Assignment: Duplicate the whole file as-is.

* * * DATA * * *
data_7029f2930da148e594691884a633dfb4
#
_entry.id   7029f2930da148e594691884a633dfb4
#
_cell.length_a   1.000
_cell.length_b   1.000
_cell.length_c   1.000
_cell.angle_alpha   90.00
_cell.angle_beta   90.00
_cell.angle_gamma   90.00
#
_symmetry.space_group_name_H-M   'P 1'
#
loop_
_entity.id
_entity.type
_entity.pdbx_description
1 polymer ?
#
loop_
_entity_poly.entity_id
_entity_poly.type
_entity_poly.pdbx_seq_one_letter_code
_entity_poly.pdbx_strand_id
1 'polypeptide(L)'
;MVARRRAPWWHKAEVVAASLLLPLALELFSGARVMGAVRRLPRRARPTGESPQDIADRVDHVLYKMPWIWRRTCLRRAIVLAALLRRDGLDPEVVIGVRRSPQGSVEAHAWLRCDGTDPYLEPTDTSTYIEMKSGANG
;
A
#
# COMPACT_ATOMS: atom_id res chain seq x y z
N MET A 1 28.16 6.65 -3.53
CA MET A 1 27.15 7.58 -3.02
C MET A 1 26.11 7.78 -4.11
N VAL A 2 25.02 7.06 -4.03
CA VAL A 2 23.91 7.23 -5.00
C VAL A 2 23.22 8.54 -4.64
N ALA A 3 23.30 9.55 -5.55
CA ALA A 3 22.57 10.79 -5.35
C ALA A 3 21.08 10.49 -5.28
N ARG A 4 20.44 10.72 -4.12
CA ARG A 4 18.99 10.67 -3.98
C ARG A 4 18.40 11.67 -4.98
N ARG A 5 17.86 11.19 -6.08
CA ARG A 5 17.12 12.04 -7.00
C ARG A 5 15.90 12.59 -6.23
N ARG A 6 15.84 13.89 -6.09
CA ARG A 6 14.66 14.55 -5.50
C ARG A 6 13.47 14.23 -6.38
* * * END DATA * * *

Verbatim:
data_7029f2930da148e594691884a633dfb4
#
_entry.id   7029f2930da148e594691884a633dfb4
#
_cell.length_a   1.000
_cell.length_b   1.000
_cell.length_c   1.000
_cell.angle_alpha   90.00
_cell.angle_beta   90.00
_cell.angle_gamma   90.00
#
_symmetry.space_group_name_H-M   'P 1'
#
loop_
_entity.id
_entity.type
_entity.pdbx_description
1 polymer ?
#
loop_
_entity_poly.entity_id
_entity_poly.type
_entity_poly.pdbx_seq_one_letter_code
_entity_poly.pdbx_strand_id
1 'polypeptide(L)'
;MVARRRAPWWHKAEVVAASLLLPLALELFSGARVMGAVRRLPRRARPTGESPQDIADRVDHVLYKMPWIWRRTCLRRAIVLAALLRRDGLDPEVVIGVRRSPQGSVEAHAWLRCDGTDPYLEPTDTSTYIEMKSGANG
;
A
#
# COMPACT_ATOMS: atom_id res chain seq x y z
N MET A 1 28.16 6.65 -3.53
CA MET A 1 27.15 7.58 -3.02
C MET A 1 26.11 7.78 -4.11
N VAL A 2 25.02 7.06 -4.03
CA VAL A 2 23.91 7.23 -5.00
C VAL A 2 23.22 8.54 -4.64
N ALA A 3 23.30 9.55 -5.55
CA ALA A 3 22.57 10.79 -5.35
C ALA A 3 21.08 10.49 -5.28
N ARG A 4 20.44 10.72 -4.12
CA ARG A 4 18.99 10.67 -3.98
C ARG A 4 18.40 11.67 -4.98
N ARG A 5 17.86 11.19 -6.08
CA ARG A 5 17.12 12.04 -7.00
C ARG A 5 15.90 12.59 -6.23
N ARG A 6 15.84 13.89 -6.09
CA ARG A 6 14.66 14.55 -5.50
C ARG A 6 13.47 14.23 -6.38